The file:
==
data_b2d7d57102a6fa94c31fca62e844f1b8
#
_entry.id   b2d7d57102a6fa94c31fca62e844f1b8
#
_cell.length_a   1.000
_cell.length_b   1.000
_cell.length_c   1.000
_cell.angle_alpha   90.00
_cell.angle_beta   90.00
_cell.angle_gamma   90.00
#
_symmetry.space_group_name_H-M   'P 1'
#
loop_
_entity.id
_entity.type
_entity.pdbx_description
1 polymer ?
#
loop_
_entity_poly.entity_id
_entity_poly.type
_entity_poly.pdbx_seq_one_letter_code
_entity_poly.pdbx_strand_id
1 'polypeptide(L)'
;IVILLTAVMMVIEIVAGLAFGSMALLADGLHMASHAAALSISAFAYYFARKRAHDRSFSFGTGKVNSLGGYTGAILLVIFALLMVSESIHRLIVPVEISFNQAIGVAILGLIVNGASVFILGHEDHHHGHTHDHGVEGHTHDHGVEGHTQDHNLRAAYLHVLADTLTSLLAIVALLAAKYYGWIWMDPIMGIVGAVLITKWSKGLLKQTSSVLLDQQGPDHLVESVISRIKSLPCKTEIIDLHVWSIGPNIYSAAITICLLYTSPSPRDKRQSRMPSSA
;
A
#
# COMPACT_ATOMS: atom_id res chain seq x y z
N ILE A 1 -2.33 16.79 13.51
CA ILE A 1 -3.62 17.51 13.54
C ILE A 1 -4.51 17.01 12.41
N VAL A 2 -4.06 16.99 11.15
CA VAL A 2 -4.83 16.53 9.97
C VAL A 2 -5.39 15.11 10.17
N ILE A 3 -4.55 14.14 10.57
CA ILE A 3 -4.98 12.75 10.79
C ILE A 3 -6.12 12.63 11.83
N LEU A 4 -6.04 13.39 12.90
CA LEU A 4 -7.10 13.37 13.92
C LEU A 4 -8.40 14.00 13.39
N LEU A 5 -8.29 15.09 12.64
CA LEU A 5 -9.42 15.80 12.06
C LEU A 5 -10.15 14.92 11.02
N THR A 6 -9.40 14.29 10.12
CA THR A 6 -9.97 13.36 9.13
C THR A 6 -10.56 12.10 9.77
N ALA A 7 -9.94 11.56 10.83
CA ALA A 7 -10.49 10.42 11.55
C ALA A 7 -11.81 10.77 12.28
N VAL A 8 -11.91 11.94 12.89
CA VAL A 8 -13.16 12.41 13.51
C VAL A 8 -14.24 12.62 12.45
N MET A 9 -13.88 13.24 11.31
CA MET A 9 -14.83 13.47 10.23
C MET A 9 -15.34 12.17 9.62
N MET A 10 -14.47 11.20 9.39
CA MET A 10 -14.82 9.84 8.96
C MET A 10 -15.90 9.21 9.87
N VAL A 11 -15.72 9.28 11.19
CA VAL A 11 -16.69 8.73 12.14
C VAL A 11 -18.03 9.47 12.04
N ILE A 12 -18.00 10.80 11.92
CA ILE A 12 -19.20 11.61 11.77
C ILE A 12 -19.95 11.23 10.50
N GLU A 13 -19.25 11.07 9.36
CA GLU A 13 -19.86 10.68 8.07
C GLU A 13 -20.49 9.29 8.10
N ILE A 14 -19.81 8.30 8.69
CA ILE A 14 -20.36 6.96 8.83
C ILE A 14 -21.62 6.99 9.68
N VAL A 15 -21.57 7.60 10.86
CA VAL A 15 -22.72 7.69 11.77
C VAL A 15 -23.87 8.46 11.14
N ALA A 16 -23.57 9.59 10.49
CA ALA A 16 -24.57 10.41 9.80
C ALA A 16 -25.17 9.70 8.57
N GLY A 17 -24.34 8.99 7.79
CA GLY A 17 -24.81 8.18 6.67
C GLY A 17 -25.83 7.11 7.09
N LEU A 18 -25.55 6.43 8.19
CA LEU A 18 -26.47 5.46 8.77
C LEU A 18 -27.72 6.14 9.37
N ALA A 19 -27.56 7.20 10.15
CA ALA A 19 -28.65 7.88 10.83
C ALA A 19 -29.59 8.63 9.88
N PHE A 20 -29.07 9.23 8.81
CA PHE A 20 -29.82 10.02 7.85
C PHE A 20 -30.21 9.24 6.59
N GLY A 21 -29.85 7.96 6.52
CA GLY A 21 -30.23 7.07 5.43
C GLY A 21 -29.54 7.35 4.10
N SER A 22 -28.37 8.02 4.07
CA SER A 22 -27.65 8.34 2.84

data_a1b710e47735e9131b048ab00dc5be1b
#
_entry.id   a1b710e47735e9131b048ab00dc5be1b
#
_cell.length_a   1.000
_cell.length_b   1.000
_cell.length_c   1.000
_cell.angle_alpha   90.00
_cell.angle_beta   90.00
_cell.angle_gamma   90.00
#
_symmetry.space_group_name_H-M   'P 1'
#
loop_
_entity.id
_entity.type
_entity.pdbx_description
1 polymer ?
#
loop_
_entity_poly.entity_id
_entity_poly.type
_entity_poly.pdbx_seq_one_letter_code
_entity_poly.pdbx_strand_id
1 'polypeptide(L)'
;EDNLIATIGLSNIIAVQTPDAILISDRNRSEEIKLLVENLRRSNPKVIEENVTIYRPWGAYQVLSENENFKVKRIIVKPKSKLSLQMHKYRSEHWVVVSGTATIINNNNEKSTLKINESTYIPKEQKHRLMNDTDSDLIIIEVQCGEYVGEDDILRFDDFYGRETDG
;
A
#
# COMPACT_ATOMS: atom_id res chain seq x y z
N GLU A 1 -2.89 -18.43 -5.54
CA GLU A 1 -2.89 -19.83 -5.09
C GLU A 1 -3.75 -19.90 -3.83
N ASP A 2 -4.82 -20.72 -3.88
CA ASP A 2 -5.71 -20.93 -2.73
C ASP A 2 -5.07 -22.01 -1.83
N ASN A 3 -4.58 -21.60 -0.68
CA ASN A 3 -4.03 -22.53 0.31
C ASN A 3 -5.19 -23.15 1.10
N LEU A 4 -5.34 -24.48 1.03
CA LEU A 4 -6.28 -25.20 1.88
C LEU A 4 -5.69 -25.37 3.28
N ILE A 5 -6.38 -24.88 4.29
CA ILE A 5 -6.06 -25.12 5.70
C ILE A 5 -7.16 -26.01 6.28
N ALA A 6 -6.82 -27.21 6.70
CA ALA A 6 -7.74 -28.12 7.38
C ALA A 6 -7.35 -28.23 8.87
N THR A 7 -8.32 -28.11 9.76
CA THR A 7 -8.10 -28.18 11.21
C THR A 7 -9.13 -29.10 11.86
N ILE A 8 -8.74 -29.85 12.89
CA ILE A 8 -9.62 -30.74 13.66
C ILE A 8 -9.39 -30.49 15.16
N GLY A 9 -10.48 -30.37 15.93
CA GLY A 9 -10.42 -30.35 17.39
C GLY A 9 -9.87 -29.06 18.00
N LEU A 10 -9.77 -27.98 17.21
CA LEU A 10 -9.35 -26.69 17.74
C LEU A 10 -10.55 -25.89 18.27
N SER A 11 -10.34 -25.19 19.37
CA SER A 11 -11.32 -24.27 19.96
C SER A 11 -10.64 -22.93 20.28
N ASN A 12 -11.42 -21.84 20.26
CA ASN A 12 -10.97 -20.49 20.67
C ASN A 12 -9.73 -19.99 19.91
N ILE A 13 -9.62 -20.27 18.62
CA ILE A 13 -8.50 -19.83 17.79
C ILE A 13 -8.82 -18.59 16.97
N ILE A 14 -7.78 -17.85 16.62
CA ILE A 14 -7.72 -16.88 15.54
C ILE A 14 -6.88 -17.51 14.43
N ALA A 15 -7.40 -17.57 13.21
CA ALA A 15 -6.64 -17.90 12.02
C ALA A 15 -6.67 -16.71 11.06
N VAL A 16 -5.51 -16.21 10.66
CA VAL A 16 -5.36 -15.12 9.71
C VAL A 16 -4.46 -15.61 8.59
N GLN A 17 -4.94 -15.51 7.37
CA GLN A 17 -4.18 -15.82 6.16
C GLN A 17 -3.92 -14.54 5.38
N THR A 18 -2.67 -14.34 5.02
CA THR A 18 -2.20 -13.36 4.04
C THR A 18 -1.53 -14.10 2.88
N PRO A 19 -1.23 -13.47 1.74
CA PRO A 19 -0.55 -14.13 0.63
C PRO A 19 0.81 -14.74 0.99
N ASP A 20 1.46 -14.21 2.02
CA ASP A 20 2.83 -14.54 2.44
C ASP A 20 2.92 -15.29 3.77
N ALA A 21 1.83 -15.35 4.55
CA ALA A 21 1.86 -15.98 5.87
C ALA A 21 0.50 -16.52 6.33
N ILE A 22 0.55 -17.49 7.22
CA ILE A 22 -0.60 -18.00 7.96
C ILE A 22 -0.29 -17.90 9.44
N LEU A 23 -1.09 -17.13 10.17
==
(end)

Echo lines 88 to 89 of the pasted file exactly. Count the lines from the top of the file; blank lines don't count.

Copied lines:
N PHE A 20 -29.07 9.23 8.81
CA PHE A 20 -29.82 10.02 7.85